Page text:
Rossetti continues this symbolic narrative into the account of Laura’s experiences after succumbing to the goblin vendors’ “sugar-baited words” to underscore the fact that the newly awarded opportunity to shop during this time of unhalted economic progress was an inherent temptation to women (Rossetti 234). Just as ladies in Victorian London were suddenly presented with the previously unheard of chance to purchase exotic items, Laura finds herself alone with the goblin men for what appears to be the first time after her sister, recognizing the potential danger of being out at dusk with the goblins, flees from the grove. The goblins’ decisions to greet Laura by giving her “a crown of tendrils, leaves, and rough nuts brown” and to showcase their fruit on a golden dish represent the Victorian advertisers’ creation of ads specifically designed to target and flatter female consumers in order to capitalize on this newfound and inexperienced consumer bloc. (Rossetti 99-100).

Although she admittedly “longed [to purchase the fruit], but had no money,” Laura’s revelation that her hair is now an acceptable form of payment can be seen as Rossetti’s commentary on the British women’s sudden ability to participate in the burgeoning economy that had, until this point in time, excluded them (Rossetti 106). Furthermore, Rossetti’s claim that Laura had “never tasted such before” strengthens the comparison between Laura and women of the Victorian Era who were new to the rapidly changing world marketplace (Rossetti 132). The decision to follow this line with the rhetorical question “how should it cloy with length of use” can be clearly read as a warning by Rossetti that women will eventually become sick from eagerly participating in the industrialized business cycle since mass consumption, like the goblins’ fruit, is too sweet to be consumed excessively by those who have never tasted it before (Rossetti 133).

Allowing women to take advantage of the innovations in was merely the first way in which the continuous and confusing procession of social reforms sparked by the Industrial Revolution began to grant women both political and economic rights they had previously been denied. Prior to the 1870s, married women in Britain were not allowed to vote, own property, or claim custody of their own children, and immediately forfeited what few legal rights they did have upon tying themselves to their husbands as “one body” in marriage (Victorian Age” 1110).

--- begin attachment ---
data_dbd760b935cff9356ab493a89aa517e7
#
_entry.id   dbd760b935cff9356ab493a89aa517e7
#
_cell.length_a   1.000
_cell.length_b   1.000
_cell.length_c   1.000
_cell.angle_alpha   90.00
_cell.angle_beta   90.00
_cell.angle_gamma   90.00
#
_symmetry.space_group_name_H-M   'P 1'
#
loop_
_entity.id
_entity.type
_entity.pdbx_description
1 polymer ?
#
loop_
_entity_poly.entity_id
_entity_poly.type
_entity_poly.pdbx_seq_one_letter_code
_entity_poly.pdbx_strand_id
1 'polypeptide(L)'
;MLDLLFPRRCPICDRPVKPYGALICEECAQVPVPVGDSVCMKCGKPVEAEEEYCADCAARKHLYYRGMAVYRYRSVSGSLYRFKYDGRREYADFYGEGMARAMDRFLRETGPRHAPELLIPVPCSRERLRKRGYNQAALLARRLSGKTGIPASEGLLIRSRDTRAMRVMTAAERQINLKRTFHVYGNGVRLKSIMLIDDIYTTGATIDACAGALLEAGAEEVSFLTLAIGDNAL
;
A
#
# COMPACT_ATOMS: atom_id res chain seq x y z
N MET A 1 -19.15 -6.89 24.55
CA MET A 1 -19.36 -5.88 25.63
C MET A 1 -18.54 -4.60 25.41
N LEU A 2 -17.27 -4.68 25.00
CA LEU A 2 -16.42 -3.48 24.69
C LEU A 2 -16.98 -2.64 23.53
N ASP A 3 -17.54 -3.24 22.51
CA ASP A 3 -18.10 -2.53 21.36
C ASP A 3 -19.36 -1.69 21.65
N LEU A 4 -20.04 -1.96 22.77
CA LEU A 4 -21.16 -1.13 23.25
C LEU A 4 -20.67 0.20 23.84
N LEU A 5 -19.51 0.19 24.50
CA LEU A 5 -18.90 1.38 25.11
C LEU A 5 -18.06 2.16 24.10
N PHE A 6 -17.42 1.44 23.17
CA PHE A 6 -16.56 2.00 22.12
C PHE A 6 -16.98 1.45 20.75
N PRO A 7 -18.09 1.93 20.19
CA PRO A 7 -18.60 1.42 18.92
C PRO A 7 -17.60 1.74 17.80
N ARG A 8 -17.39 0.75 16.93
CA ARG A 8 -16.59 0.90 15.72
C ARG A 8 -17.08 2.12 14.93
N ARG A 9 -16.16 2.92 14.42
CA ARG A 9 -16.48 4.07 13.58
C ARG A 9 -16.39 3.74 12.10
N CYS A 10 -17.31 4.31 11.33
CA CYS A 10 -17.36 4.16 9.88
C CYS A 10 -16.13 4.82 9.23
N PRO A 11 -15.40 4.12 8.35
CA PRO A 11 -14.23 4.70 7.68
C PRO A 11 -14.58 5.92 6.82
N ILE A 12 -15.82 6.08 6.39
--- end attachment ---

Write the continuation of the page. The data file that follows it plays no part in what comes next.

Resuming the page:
At the same time, unmarried or “redundant” women were desperate to improve their quality of life but had so few opportunities for social advancement that tens of thousands of girls turned to the booming London prostitution industry in order to make a living (“Victorian Age” 1111). The between targeted economic and cultural expectations forced women to suddenly grapple with crumbling gender norms. Efforts made during the Victorian Era to counteract the negative effects of these prevailing antiquated gender stereotypes on women were directly influenced by the abundance of progress stemming from industrialization. Although these strides in social evolution are now regarded as feminist triumphs, as Dickens and Rossetti both point out the upending of women’s traditional roles in society was met with much doubt and uncertainty which led to many questioning whether or not women were prepared for the new, highly technical industrial .

The female characters in Dickens’s socially critical novel, Hard Times, epitomize the aforementioned internal struggle between upholding time-tested ideas of femininity and assimilating into the fast-paced culture produced by the Industrial Revolution. Traditional Victorian femininity was defined as being a domestic, unadulterated, nurturing creature who enjoyed mundane activities such as creating cross-stitched pillowcases or sketching pastoral scenes. According to this standard, the ideal woman is primarily motivated by an intrinsic desire to marry and fulfill the needs of her husband and children while protecting them from the “squalor” and gloom of the industrial world. As Dickens points out, it is no surprise that this sedentary existence would clash with the fast-paced world 19th century ladies found themselves living in (“Victorian Age” 1111). Through his characterization of Rachael, Louisa, and Mrs. Gradgrind, Dickens is able to showcase the varying degrees to which Victorian women were shaped by their rapidly changing environment and the adverse effects their attempts to incorporate elements of the new cultural climate into their nature had on their ability to fulfill the mold of the ideal woman.